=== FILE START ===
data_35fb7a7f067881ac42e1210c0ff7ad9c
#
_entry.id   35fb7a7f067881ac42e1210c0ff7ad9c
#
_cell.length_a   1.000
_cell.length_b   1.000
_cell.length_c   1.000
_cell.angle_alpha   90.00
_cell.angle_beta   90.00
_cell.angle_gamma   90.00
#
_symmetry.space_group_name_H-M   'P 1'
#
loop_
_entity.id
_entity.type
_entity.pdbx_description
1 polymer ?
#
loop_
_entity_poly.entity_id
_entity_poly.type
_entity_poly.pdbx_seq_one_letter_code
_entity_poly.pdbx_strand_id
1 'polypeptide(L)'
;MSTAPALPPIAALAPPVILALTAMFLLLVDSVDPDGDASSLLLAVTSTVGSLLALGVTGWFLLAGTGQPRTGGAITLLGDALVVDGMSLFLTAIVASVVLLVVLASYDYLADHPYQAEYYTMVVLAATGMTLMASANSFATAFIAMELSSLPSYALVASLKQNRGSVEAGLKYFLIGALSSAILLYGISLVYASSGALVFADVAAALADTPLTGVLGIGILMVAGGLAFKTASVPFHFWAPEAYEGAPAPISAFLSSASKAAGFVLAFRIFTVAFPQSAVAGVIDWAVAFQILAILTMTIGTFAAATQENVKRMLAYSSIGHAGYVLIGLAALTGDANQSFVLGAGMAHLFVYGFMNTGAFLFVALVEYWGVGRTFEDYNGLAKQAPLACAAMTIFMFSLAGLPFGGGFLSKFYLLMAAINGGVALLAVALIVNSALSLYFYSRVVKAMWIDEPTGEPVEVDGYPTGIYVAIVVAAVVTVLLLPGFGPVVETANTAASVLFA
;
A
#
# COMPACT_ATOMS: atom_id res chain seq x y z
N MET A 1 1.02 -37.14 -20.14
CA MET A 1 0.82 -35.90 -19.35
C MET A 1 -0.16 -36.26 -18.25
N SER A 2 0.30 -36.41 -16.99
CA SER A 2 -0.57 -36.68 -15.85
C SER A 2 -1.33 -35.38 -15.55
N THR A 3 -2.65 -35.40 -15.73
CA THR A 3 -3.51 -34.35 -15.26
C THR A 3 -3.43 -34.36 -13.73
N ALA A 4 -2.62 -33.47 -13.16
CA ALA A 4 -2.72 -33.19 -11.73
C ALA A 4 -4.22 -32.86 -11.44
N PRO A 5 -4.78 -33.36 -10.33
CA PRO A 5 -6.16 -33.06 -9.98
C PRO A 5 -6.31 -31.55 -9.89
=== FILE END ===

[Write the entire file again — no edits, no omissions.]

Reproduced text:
data_35fb7a7f067881ac42e1210c0ff7ad9c
#
_entry.id   35fb7a7f067881ac42e1210c0ff7ad9c
#
_cell.length_a   1.000
_cell.length_b   1.000
_cell.length_c   1.000
_cell.angle_alpha   90.00
_cell.angle_beta   90.00
_cell.angle_gamma   90.00
#
_symmetry.space_group_name_H-M   'P 1'
#
loop_
_entity.id
_entity.type
_entity.pdbx_description
1 polymer ?
#
loop_
_entity_poly.entity_id
_entity_poly.type
_entity_poly.pdbx_seq_one_letter_code
_entity_poly.pdbx_strand_id
1 'polypeptide(L)'
;MSTAPALPPIAALAPPVILALTAMFLLLVDSVDPDGDASSLLLAVTSTVGSLLALGVTGWFLLAGTGQPRTGGAITLLGDALVVDGMSLFLTAIVASVVLLVVLASYDYLADHPYQAEYYTMVVLAATGMTLMASANSFATAFIAMELSSLPSYALVASLKQNRGSVEAGLKYFLIGALSSAILLYGISLVYASSGALVFADVAAALADTPLTGVLGIGILMVAGGLAFKTASVPFHFWAPEAYEGAPAPISAFLSSASKAAGFVLAFRIFTVAFPQSAVAGVIDWAVAFQILAILTMTIGTFAAATQENVKRMLAYSSIGHAGYVLIGLAALTGDANQSFVLGAGMAHLFVYGFMNTGAFLFVALVEYWGVGRTFEDYNGLAKQAPLACAAMTIFMFSLAGLPFGGGFLSKFYLLMAAINGGVALLAVALIVNSALSLYFYSRVVKAMWIDEPTGEPVEVDGYPTGIYVAIVVAAVVTVLLLPGFGPVVETANTAASVLFA
;
A
#
# COMPACT_ATOMS: atom_id res chain seq x y z
N MET A 1 1.02 -37.14 -20.14
CA MET A 1 0.82 -35.90 -19.35
C MET A 1 -0.16 -36.26 -18.25
N SER A 2 0.30 -36.41 -16.99
CA SER A 2 -0.57 -36.68 -15.85
C SER A 2 -1.33 -35.38 -15.55
N THR A 3 -2.65 -35.40 -15.73
CA THR A 3 -3.51 -34.35 -15.26
C THR A 3 -3.43 -34.36 -13.73
N ALA A 4 -2.62 -33.47 -13.16
CA ALA A 4 -2.72 -33.19 -11.73
C ALA A 4 -4.22 -32.86 -11.44
N PRO A 5 -4.78 -33.36 -10.33
CA PRO A 5 -6.16 -33.06 -9.98
C PRO A 5 -6.31 -31.55 -9.89